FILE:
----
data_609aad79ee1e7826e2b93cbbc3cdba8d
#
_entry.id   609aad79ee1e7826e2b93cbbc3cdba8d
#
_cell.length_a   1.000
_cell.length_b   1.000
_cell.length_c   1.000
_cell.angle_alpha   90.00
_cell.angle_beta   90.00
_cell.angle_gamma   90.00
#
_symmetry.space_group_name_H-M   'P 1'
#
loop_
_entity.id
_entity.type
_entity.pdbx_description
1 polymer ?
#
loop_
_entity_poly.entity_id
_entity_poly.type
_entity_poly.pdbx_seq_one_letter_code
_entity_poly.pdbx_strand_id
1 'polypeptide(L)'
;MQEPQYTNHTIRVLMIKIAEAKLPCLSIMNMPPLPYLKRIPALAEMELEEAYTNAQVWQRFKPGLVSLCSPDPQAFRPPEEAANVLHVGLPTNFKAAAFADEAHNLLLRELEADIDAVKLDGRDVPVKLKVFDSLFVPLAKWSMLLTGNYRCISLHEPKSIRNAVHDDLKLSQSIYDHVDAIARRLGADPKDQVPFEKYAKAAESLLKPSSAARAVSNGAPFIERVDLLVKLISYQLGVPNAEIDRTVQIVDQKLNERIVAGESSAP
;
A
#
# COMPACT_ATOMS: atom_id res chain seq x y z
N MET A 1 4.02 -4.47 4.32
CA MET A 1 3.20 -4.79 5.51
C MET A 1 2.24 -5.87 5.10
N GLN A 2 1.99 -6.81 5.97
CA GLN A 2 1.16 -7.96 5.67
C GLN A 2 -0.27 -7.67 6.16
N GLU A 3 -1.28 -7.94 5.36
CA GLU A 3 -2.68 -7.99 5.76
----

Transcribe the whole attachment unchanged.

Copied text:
data_609aad79ee1e7826e2b93cbbc3cdba8d
#
_entry.id   609aad79ee1e7826e2b93cbbc3cdba8d
#
_cell.length_a   1.000
_cell.length_b   1.000
_cell.length_c   1.000
_cell.angle_alpha   90.00
_cell.angle_beta   90.00
_cell.angle_gamma   90.00
#
_symmetry.space_group_name_H-M   'P 1'
#
loop_
_entity.id
_entity.type
_entity.pdbx_description
1 polymer ?
#
loop_
_entity_poly.entity_id
_entity_poly.type
_entity_poly.pdbx_seq_one_letter_code
_entity_poly.pdbx_strand_id
1 'polypeptide(L)'
;MQEPQYTNHTIRVLMIKIAEAKLPCLSIMNMPPLPYLKRIPALAEMELEEAYTNAQVWQRFKPGLVSLCSPDPQAFRPPEEAANVLHVGLPTNFKAAAFADEAHNLLLRELEADIDAVKLDGRDVPVKLKVFDSLFVPLAKWSMLLTGNYRCISLHEPKSIRNAVHDDLKLSQSIYDHVDAIARRLGADPKDQVPFEKYAKAAESLLKPSSAARAVSNGAPFIERVDLLVKLISYQLGVPNAEIDRTVQIVDQKLNERIVAGESSAP
;
A
#
# COMPACT_ATOMS: atom_id res chain seq x y z
N MET A 1 4.02 -4.47 4.32
CA MET A 1 3.20 -4.79 5.51
C MET A 1 2.24 -5.87 5.10
N GLN A 2 1.99 -6.81 5.97
CA GLN A 2 1.16 -7.96 5.67
C GLN A 2 -0.27 -7.67 6.16
N GLU A 3 -1.28 -7.94 5.36
CA GLU A 3 -2.68 -7.99 5.76